Sunday, February 22, 2009

Child of the 80's

I just finished watching the GEICO Plastic Ball Championship on ESPN. Congratulations to Jeff Carter for his first PBA title. As a fellow child of the 80's, I was thinking the exact same thing about Carter's shirt before Rob Stone mentioned the Van Halen reference. How many of you had this image in your mind when you first saw his shirt?

I also enjoyed following the scoring on this tournament during the week and watching some of the 'older' guys like Brian Voss and Pete Weber excelling in this format. Maybe, if they had an open format to this tournament, we could see some of the guys who love the strong arc type roll, such as Wayne Webb or Del Ballard.

Other interesting observations:
Though it was the PBA Cheetah pattern, only half the volume of oil was used. You can easily blame the ball manufacturers for the price of bowling going up. With the advent of resin bowling equipment, proprietors have to use twice as much oil on the lanes as they did 20 years ago. Does that sound correct? Has lane oil properties changed in the past two decades? If not, then there is twice as much oil on the lanes today than the days of the Yellow Dot.

There was a mini-controversy about this tournament. Wes Malott refused to enter because everyone was forced to use the same ball? Come on. I agree with Woody Paige that Tiger Woods would still win many tournaments if everyone used wood drivers. I'm sure Malott is confident enough to know he can be competitive with any ball in his hand. How about this theory? Anyone's ball contracts cause an issue with participating in this tournamen where they could not throw the sponsor's equipment? Notice how they worked around this by holding the sponsor's bowling ball during their interview segments.

1993 was the last year that the champion used a plastic ball in the championship match. That was Walter Ray's 13th career title, his 7th in that calendar year. Did you notice how many revolutions he had during that clip? He, and Norm Duke, are the most versatile players out there in my opinion. Can anyone identify that particular bowling ball he used? I can't find that tournament on YouTube.

Thursday, February 12, 2009

Arnie Van Buren has passed

Arnie Van Buren passed away on February 10, 2009 he was 92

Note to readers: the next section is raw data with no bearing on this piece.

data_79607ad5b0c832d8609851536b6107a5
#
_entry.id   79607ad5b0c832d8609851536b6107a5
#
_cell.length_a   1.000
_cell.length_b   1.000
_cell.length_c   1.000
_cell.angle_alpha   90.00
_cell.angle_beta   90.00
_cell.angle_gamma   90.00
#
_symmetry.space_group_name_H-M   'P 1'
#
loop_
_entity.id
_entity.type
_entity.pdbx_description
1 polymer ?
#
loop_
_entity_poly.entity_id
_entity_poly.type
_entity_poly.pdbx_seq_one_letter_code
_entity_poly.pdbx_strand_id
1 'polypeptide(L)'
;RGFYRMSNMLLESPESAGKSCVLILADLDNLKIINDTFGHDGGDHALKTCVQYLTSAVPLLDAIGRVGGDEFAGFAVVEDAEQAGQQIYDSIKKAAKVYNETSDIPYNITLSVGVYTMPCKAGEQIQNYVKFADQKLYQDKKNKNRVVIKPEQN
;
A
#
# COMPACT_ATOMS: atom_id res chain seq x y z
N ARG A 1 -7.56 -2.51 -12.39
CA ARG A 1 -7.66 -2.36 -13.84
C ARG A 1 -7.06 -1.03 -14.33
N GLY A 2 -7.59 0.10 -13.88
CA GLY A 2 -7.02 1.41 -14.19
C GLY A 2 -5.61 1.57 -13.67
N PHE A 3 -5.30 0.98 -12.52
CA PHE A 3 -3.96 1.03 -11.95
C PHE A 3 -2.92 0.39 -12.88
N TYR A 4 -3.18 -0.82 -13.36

Arrangements: Viewing will be Saturday Feb 14 at 12:00 at Elm Wood Chapel and the funeral will immediately follow at 1:00 pm at Elm Wood Cemetery.

Mr. Van Buren was a past treasurer for the Alabama State Bowling Association and was inducted into the Greater Birmingham and Alabama State Halls of Fame in 2002.

Wednesday, February 4, 2009

How many televised 300's?

Ron Kantowski of the Las Vegas Sun has an article about the USBC building and tearing down a world class bowling facility for the USBC Open Championships. He makes an allegory that uses bad facts.
" more remarkable than watching somebody named Earl or Walter Ray roll a 300 game on TV (there have been 14 of those, but none since 1999)"
Well, there have been 18 televised 300 games. The problem with journalism these days is there is no fact checking. If you don't check your facts for a news story, you might as well write for a blog. A quick Google search for "televised 300 games" led me to this web page. This page references a February 2003 Bowling Digest article which lists all of them at that time. Page 1 of this link shows only 14 televised 300 games. I'm thinking the article reporter stopped his research at this one page. So, his reference was 6 years out of date. The author did not check to see if there were any perfect games rolled since then. If you love finding journalistic mistakes in the print or television media, there are a multitude of political blogs that love to highlight this type of mistake.

No wonder, my children's teachers don't trust a lot of Internet references for papers.